Now I am thinking about installing a marine type gauge in the house that is hardwired to the propane tank sensor. This gauge has an alarm out that can be preset. Just have to find a way to connect the alarm out to ST, then I can at least get alerts when the tank is too low. Maybe use the Fortress MIMO some how?? Everything could be powered off of the 24v lead on my thermostat.Still working on it…It would just be better if I had a Z-wave sensor that could measure ohm drop and correlate that to level measurement.

(John Rucker) #11

Would you be interested in a ZigBee device that could read 0 to 90 ohms and report the value over the analog cluster?

(Tom) #12

Yes, but I am curious how it would be applied. Will it work with smart things? Will there be an app to meter how full it is? Ideally z-wave would be nice, but I am open to anything. Was really hoping the "tank utility " product would have become available, but it didn’t reach the kickstarter goal.
Let me know what you got!


It can be done, but don’t try to do it yourself. You are adding an electrical device next to a propane tank. There’s a reason your tank is buried in sand and it’s not as a theft deterrent. :wink:. In many cities in the US, you must have a licensed LP technician install this type of device, to keep from blowing up the neighbors.

Ok, here’s what has to happen.

  1. the tank must be in excellent condition,
  2. the gauge must be “remote ready.” There will be a label and slot. This is what allows you to attach a transmitter. If the dial is not already remote ready, you can have just the dial replaced with one that is.
  3. add a certified safe transmitter specifically designed for this purpose. Don’t try to repurpose a motion sensor or pressure sensor or whatever. You are dealing with batteries and flammables. The transmitter will probably be zigbee. It may be called " cellular," but that’s usually in the Zigbee range, it doesn’t mean it sends sms messages.

Steps 1 - 3 may need to be done by a licensed LP technician. Your local propane supplier should know and may also sell the remote ready gauge and transmitter. Or the technician may.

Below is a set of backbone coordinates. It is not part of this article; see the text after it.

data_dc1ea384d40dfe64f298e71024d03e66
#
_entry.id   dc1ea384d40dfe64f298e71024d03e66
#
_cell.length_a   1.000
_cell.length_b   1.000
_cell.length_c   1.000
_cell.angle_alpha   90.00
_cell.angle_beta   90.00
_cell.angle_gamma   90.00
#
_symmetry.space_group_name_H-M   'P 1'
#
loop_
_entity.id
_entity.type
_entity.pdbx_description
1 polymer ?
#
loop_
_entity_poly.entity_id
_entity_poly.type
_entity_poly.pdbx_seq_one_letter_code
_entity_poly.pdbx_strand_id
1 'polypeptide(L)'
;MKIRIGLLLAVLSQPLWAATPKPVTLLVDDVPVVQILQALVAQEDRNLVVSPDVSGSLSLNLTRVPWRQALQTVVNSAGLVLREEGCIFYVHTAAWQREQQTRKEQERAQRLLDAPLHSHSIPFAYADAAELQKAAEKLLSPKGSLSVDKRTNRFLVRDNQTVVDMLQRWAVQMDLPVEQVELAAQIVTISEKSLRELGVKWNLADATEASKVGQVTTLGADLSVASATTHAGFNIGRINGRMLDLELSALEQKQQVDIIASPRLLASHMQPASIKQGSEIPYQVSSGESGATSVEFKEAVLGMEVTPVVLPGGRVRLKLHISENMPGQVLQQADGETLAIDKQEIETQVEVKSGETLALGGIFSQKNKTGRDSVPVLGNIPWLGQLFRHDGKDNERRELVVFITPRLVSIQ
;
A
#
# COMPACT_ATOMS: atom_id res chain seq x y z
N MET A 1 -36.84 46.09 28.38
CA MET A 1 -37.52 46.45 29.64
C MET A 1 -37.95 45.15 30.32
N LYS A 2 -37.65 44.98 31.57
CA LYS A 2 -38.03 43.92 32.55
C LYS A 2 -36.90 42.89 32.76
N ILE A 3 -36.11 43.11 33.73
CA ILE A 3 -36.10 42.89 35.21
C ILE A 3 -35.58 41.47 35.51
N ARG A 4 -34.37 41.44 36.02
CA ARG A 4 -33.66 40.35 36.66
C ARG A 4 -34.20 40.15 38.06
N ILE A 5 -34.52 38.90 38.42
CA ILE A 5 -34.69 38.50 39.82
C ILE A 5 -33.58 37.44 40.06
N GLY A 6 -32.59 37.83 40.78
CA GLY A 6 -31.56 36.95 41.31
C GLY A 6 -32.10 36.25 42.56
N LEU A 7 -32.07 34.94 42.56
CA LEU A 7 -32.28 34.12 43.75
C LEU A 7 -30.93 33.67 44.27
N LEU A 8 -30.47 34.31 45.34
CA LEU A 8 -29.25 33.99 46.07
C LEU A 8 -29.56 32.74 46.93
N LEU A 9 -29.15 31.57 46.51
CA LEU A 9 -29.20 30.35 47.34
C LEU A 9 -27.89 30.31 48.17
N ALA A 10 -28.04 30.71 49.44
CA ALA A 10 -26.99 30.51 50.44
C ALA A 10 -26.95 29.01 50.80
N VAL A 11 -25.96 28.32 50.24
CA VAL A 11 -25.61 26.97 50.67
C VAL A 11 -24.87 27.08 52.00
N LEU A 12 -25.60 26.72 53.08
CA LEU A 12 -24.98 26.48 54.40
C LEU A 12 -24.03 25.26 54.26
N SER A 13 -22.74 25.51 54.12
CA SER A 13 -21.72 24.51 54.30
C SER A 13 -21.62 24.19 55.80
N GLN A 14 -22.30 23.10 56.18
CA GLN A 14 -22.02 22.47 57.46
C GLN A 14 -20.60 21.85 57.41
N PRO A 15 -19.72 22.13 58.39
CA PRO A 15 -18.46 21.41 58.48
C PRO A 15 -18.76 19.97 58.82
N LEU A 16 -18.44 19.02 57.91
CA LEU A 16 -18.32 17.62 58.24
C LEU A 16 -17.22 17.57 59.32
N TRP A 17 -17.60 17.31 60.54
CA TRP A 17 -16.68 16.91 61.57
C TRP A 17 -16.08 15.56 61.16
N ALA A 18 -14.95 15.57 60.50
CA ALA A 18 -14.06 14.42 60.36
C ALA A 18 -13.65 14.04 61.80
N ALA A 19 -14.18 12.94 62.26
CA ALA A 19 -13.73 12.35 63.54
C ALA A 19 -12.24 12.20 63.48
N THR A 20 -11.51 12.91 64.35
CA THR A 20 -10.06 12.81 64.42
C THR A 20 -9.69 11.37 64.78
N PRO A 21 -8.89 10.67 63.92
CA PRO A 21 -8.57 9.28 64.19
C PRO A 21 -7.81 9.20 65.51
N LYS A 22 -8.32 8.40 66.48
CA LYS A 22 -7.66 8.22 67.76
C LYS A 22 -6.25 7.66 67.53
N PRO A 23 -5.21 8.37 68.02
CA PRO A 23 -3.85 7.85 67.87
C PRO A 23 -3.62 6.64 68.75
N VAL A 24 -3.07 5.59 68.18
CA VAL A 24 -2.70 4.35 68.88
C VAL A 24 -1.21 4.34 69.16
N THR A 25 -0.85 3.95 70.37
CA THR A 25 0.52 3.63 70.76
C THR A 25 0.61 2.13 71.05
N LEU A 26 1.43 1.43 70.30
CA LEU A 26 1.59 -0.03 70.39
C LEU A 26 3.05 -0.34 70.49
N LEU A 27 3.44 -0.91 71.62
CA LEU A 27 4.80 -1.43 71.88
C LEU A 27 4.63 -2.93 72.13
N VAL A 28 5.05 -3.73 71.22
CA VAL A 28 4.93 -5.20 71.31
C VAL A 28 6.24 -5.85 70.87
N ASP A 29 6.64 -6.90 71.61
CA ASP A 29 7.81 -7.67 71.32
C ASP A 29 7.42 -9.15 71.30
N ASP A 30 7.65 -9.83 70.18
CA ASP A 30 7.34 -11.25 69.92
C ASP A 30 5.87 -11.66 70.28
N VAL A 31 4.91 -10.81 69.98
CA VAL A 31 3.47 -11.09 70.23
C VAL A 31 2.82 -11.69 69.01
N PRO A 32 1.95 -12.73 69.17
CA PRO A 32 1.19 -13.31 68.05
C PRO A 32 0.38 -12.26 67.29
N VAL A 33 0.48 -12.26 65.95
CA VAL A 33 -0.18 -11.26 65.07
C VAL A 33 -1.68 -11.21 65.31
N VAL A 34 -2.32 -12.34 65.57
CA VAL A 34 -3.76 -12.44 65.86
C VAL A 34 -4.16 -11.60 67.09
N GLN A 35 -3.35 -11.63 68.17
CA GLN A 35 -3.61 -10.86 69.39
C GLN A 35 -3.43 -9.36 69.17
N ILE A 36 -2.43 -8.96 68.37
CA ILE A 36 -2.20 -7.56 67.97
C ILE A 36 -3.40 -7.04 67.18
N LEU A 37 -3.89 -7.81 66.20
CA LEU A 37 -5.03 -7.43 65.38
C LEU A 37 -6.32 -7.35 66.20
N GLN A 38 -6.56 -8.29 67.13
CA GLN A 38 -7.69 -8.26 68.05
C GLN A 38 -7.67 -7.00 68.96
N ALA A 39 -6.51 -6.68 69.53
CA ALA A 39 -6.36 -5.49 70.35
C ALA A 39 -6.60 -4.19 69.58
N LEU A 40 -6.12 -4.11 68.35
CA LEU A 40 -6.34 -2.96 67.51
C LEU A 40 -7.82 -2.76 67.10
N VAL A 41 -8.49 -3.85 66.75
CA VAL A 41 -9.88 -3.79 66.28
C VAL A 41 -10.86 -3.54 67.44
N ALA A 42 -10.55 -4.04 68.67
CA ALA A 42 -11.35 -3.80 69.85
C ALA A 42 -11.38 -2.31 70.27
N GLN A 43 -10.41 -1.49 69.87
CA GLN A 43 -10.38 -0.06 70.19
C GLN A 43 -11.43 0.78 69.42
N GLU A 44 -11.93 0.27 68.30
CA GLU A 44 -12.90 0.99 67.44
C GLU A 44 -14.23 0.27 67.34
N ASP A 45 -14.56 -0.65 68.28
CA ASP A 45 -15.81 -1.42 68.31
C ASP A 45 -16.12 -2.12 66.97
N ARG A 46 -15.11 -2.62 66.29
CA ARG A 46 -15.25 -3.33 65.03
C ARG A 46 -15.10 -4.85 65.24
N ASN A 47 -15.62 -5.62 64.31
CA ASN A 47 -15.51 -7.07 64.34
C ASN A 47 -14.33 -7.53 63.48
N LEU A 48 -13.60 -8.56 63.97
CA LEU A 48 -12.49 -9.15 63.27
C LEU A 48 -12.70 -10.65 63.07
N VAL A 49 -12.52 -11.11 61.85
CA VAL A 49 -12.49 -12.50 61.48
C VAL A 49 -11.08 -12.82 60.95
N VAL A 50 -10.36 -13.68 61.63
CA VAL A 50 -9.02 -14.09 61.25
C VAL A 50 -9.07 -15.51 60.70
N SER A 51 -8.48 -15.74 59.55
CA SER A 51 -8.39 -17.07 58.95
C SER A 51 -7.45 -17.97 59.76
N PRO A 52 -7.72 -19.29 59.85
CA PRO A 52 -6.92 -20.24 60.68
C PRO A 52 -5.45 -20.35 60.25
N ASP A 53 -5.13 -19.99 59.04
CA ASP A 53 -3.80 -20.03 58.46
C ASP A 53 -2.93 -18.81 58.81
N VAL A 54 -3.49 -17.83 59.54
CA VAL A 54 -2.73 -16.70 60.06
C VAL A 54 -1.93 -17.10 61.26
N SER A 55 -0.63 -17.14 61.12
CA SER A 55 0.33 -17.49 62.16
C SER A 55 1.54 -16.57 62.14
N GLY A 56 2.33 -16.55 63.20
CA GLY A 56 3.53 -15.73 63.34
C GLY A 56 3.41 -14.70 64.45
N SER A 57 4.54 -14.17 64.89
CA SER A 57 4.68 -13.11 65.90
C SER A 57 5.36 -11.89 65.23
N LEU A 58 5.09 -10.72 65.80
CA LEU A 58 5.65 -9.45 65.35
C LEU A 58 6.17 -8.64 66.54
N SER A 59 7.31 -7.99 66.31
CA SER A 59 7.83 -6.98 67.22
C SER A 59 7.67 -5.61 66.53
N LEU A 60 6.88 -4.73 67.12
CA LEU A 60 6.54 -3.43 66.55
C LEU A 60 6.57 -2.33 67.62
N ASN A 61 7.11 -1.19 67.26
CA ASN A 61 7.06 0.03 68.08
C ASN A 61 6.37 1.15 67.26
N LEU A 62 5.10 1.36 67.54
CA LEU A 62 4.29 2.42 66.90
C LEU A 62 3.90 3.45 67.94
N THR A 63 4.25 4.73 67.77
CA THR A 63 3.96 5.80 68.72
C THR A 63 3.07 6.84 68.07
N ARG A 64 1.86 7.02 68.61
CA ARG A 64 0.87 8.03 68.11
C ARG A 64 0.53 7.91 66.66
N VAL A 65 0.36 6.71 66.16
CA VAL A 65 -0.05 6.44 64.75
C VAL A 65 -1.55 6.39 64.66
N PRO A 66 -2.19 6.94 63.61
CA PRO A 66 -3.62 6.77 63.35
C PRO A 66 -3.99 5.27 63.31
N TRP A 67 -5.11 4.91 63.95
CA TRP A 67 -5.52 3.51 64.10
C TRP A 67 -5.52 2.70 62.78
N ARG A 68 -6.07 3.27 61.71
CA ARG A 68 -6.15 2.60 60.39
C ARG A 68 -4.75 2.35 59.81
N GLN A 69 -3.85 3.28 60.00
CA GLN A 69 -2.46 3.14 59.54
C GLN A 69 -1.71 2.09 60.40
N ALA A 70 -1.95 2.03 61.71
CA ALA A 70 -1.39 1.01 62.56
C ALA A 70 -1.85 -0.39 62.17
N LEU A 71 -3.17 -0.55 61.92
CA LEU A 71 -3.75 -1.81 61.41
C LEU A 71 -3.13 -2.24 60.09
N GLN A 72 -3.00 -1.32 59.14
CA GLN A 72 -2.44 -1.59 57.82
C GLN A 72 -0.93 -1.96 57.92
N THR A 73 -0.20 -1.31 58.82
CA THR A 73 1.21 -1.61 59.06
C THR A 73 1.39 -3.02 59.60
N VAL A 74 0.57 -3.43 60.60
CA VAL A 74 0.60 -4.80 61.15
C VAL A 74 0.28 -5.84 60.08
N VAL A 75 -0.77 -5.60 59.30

1. get the receiver to recognize the transmitter. This part varies, is usually done at a distance from the tank, and may not require a technician. The information sent by the transmitter usually looks something like an outdoor thermometer (not thermostat) or an air pressure sensor. Smart Things may be able to read it, it just depends.

This setup is definitely available, but typically costs about $275. Certainly devices certified to be safe for this use cost a lot more than a typical motion sensor.

There is a quirky propane tank monitor but it’s intended for gas barbecues, only monitors tiny tanks, and runs through batteries about every 3 weeks.

Any wifi based device will also burn through batteries quickly. Also, they can get hot. :fearful: Most remote ready transmitters use zigbee, much better battery life.

So step 1 is to check with your propane supplier to see what’s available in your area and what the code requirements are for installation.

(John Rucker) #14

Do you have a link to the kick starter that didn’t get funded? The device I have in mind would talk with SmartThings and you would be able to see the tank level on your smart phone. No device exist that does this that I know of just dreaming for now.